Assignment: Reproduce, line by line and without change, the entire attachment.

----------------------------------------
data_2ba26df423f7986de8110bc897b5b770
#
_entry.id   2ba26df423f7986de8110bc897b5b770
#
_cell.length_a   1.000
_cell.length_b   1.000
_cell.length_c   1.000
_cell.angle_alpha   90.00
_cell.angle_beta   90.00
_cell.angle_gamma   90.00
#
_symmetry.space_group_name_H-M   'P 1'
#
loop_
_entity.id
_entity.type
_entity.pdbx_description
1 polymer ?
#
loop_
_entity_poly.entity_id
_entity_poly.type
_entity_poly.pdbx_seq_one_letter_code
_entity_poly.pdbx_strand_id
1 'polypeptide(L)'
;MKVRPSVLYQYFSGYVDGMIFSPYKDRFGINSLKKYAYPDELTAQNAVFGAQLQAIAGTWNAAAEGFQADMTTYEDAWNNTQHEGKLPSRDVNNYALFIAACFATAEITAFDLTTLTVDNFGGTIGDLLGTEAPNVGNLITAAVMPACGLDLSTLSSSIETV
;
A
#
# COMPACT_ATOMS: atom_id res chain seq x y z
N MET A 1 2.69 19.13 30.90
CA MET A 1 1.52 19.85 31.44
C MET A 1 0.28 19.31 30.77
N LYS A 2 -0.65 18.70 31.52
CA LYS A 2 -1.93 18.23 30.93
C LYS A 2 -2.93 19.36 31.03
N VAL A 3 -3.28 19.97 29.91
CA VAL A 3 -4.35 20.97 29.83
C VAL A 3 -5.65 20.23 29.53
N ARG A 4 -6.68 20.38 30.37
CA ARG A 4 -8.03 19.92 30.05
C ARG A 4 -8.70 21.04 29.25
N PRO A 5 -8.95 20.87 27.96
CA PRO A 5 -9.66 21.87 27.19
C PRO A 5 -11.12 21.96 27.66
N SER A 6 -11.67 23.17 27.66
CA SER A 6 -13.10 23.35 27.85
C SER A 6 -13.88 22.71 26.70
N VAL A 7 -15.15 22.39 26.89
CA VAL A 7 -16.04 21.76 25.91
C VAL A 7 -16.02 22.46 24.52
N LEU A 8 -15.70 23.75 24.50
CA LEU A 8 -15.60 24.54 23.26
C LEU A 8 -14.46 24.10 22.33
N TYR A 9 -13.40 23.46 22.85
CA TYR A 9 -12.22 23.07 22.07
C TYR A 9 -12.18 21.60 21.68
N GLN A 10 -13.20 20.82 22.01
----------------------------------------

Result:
data_2ba26df423f7986de8110bc897b5b770
#
_entry.id   2ba26df423f7986de8110bc897b5b770
#
_cell.length_a   1.000
_cell.length_b   1.000
_cell.length_c   1.000
_cell.angle_alpha   90.00
_cell.angle_beta   90.00
_cell.angle_gamma   90.00
#
_symmetry.space_group_name_H-M   'P 1'
#
loop_
_entity.id
_entity.type
_entity.pdbx_description
1 polymer ?
#
loop_
_entity_poly.entity_id
_entity_poly.type
_entity_poly.pdbx_seq_one_letter_code
_entity_poly.pdbx_strand_id
1 'polypeptide(L)'
;MKVRPSVLYQYFSGYVDGMIFSPYKDRFGINSLKKYAYPDELTAQNAVFGAQLQAIAGTWNAAAEGFQADMTTYEDAWNNTQHEGKLPSRDVNNYALFIAACFATAEITAFDLTTLTVDNFGGTIGDLLGTEAPNVGNLITAAVMPACGLDLSTLSSSIETV
;
A
#
# COMPACT_ATOMS: atom_id res chain seq x y z
N MET A 1 2.69 19.13 30.90
CA MET A 1 1.52 19.85 31.44
C MET A 1 0.28 19.31 30.77
N LYS A 2 -0.65 18.70 31.52
CA LYS A 2 -1.93 18.23 30.93
C LYS A 2 -2.93 19.36 31.03
N VAL A 3 -3.28 19.97 29.91
CA VAL A 3 -4.35 20.97 29.83
C VAL A 3 -5.65 20.23 29.53
N ARG A 4 -6.68 20.38 30.37
CA ARG A 4 -8.03 19.92 30.05
C ARG A 4 -8.70 21.04 29.25
N PRO A 5 -8.95 20.87 27.96
CA PRO A 5 -9.66 21.87 27.19
C PRO A 5 -11.12 21.96 27.66
N SER A 6 -11.67 23.17 27.66
CA SER A 6 -13.10 23.35 27.85
C SER A 6 -13.88 22.71 26.70
N VAL A 7 -15.15 22.39 26.89
CA VAL A 7 -16.04 21.76 25.91
C VAL A 7 -16.02 22.46 24.52
N LEU A 8 -15.70 23.75 24.50
CA LEU A 8 -15.60 24.54 23.26
C LEU A 8 -14.46 24.10 22.33
N TYR A 9 -13.40 23.46 22.85
CA TYR A 9 -12.22 23.07 22.07
C TYR A 9 -12.18 21.60 21.68
N GLN A 10 -13.20 20.82 22.01